Power packs are essential if you’re visiting remote areas, like the Amazon rainforest or the Himalayas, where charging points are few and far between. Having your own means of charging your phone just gives you one less thing to worry about.

4. Avoid ice and salad

In many countries around the world, food and water hygiene aren’t an issue. Yet in some places, just one innocent forkful of dinner can ruin a trip by giving you the dreaded travellers diarrhea. If you’re visiting South America, South East Asia, or Africa, it’s sensible to be wary of how your food is prepared. The water here is often untreated, and can carry harmful bacterial that as tourists we’re not yet immune to.

In these situations it’s best to stick to cooked food, avoid salads that may have been washed in water, and never ever ask for ice in your drink! If you order a bottle of water, make sure the seal is unbroken before you accept it. Illness caused by food or water contamination isn’t usually life threatening, just awful to have to contend with, and often means you’ll be laid up in bed for a few days trying to shake it off. Diarrhea, vomiting, and fever are all common symptoms. Therefore, if you can avoid getting ill in the first place, that’s the way to go!

If you do get ill, drink plenty of water (from a reliable source!), and consider taking some rehydration fluids to speed up the recovery process. Some people like to have anti-diarrheal medicine in their travel first aid kits, and this can be helpful for immediate relief, especially if you have to be travelling that day. Yet they’re no substitute for drinking water and flushing it all out of your system. (Disclaimer: we’re experienced travellers not doctors – you should always seek advice from qualified medical professionals if you’re feeling ill).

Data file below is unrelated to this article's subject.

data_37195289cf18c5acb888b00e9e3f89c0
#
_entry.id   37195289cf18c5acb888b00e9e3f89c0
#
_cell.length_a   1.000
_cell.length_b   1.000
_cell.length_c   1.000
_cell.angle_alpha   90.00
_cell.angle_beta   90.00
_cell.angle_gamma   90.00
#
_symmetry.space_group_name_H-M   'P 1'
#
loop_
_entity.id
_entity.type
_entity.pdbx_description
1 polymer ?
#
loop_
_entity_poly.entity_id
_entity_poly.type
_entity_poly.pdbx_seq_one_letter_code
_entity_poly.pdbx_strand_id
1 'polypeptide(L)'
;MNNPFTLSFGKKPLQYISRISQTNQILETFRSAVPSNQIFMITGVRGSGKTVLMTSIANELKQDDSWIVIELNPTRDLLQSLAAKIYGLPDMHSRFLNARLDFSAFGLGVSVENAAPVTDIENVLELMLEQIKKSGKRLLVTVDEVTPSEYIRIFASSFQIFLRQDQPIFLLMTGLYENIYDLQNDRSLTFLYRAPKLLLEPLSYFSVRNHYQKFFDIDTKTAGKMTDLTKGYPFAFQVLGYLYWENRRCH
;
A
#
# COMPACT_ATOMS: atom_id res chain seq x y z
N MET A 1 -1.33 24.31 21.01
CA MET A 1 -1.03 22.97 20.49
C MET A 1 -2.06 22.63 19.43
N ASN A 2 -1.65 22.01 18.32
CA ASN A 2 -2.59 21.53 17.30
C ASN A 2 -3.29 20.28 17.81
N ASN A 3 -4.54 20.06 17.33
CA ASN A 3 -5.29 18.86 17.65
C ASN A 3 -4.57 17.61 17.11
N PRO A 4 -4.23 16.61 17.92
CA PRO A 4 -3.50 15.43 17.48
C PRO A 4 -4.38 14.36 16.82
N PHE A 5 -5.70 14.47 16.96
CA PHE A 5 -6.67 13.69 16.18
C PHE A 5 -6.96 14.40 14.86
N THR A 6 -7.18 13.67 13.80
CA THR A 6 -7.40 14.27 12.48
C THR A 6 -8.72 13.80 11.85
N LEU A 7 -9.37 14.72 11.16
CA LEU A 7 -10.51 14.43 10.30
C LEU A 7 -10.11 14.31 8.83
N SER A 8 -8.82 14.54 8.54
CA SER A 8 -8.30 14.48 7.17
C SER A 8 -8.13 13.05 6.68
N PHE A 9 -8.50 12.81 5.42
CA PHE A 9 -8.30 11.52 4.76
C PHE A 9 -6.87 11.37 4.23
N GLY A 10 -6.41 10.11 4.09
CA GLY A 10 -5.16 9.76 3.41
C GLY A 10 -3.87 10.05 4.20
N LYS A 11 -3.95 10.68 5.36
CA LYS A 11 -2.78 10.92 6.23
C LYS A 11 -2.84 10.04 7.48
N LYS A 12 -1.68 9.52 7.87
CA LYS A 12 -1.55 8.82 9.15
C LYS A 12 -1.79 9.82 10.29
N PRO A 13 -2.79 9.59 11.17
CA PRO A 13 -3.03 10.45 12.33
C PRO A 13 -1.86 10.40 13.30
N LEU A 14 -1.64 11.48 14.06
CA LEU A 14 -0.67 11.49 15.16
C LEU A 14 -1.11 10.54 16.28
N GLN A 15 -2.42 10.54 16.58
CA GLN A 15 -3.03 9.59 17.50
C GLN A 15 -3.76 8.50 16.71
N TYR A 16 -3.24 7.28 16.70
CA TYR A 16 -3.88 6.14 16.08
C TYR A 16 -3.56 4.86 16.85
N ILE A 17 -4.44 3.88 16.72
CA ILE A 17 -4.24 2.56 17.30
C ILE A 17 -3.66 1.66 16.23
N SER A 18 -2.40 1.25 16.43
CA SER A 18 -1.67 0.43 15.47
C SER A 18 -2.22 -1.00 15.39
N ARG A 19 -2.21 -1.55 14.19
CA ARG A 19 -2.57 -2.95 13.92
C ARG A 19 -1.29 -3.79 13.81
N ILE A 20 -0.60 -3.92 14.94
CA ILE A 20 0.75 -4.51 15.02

5. Always tell someone what your plans are

Whether you’re going out on a day trip to a waterfall, or taking a domestic flight to a neighbouring island, it’s important that someone knows where you’re heading. Just in case of emergency. This is so that you can be contacted if necessary, but also helps if you get into difficulties and have no way of communicating to the outside world. If you don’t show up where you’re supposed to, then people will know to come and look for you. For example, there are often news reports about people getting lost in the Australian outback, and many of those found had told someone where they were heading.

Wild Camping Lake District

This is especially important if you’re travelling to remote areas, or journeying alone, and will give you a little extra reassurance knowing that someone out there knows where you are. If you have a set schedule, you can send a copy of your itinerary to a family member or friend, with details of flights and hotels so that your movements can be traced if needed. It’s just an extra level of safety which is never a bad thing when you’re far from home.

6. Take out travel insurance

This is an absolute must, even if you’re simply travelling around your home country. You never know what might go wrong on your holiday, and having insurance cover means that all will not be lost should the worst come to pass. It’s worth noting that no two policies are the same, so do check the wording carefully to see what’s covered. Both single and multi-trip insurance is available, so if you’re planning on taking several holidays a year, then the latter might be more cost effective.

The most important clause to look at is the medical and repatriation one, to make sure you’re suitably covered should you have an accident or become ill whilst you’re away. You hear all the horror stories about travellers being stuck in hospitals abroad because they didn’t have insurance to get them home for the treatment they need – don’t let this be you.

Ballooning over Cappadocia, Turkey

It’s worth noting that not all activities are automatically covered on general travel insurance policies. If you’re planning on doing anything adventurous like scuba diving, quad biking or hot air ballooning, you may have to pay a surplus to get them included.